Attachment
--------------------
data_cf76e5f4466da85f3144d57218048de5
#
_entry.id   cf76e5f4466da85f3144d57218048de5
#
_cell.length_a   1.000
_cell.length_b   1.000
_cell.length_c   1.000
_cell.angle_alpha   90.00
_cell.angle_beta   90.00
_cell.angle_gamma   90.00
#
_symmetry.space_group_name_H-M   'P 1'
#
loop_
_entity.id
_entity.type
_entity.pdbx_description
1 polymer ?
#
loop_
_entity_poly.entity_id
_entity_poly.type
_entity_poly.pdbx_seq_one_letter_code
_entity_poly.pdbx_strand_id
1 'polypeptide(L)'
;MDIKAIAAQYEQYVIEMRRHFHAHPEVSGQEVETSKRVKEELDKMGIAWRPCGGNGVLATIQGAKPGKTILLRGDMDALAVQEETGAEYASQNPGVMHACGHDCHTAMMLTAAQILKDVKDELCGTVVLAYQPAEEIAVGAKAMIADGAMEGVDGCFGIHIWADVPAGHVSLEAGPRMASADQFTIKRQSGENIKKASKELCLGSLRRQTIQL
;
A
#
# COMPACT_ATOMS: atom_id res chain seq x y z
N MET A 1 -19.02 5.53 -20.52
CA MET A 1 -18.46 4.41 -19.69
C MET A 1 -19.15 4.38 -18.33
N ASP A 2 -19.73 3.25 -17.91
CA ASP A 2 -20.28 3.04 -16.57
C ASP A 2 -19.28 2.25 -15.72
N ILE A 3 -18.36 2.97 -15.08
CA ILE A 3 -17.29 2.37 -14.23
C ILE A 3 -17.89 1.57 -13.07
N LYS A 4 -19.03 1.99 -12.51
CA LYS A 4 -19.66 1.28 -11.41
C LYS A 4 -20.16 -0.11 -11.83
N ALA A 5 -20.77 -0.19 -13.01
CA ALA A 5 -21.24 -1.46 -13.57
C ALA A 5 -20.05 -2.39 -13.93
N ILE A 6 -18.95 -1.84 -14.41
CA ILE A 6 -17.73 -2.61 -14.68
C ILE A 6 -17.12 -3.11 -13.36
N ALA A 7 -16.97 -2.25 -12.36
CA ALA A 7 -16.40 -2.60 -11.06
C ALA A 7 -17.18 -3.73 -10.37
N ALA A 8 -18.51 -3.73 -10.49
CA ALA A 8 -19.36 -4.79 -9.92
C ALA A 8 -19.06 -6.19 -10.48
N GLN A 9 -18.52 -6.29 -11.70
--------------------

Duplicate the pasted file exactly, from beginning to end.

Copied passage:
data_cf76e5f4466da85f3144d57218048de5
#
_entry.id   cf76e5f4466da85f3144d57218048de5
#
_cell.length_a   1.000
_cell.length_b   1.000
_cell.length_c   1.000
_cell.angle_alpha   90.00
_cell.angle_beta   90.00
_cell.angle_gamma   90.00
#
_symmetry.space_group_name_H-M   'P 1'
#
loop_
_entity.id
_entity.type
_entity.pdbx_description
1 polymer ?
#
loop_
_entity_poly.entity_id
_entity_poly.type
_entity_poly.pdbx_seq_one_letter_code
_entity_poly.pdbx_strand_id
1 'polypeptide(L)'
;MDIKAIAAQYEQYVIEMRRHFHAHPEVSGQEVETSKRVKEELDKMGIAWRPCGGNGVLATIQGAKPGKTILLRGDMDALAVQEETGAEYASQNPGVMHACGHDCHTAMMLTAAQILKDVKDELCGTVVLAYQPAEEIAVGAKAMIADGAMEGVDGCFGIHIWADVPAGHVSLEAGPRMASADQFTIKRQSGENIKKASKELCLGSLRRQTIQL
;
A
#
# COMPACT_ATOMS: atom_id res chain seq x y z
N MET A 1 -19.02 5.53 -20.52
CA MET A 1 -18.46 4.41 -19.69
C MET A 1 -19.15 4.38 -18.33
N ASP A 2 -19.73 3.25 -17.91
CA ASP A 2 -20.28 3.04 -16.57
C ASP A 2 -19.28 2.25 -15.72
N ILE A 3 -18.36 2.97 -15.08
CA ILE A 3 -17.29 2.37 -14.23
C ILE A 3 -17.89 1.57 -13.07
N LYS A 4 -19.03 1.99 -12.51
CA LYS A 4 -19.66 1.28 -11.41
C LYS A 4 -20.16 -0.11 -11.83
N ALA A 5 -20.77 -0.19 -13.01
CA ALA A 5 -21.24 -1.46 -13.57
C ALA A 5 -20.05 -2.39 -13.93
N ILE A 6 -18.95 -1.84 -14.41
CA ILE A 6 -17.73 -2.61 -14.68
C ILE A 6 -17.12 -3.11 -13.36
N ALA A 7 -16.97 -2.25 -12.36
CA ALA A 7 -16.40 -2.60 -11.06
C ALA A 7 -17.18 -3.73 -10.37
N ALA A 8 -18.51 -3.73 -10.49
CA ALA A 8 -19.36 -4.79 -9.92
C ALA A 8 -19.06 -6.19 -10.48
N GLN A 9 -18.52 -6.29 -11.70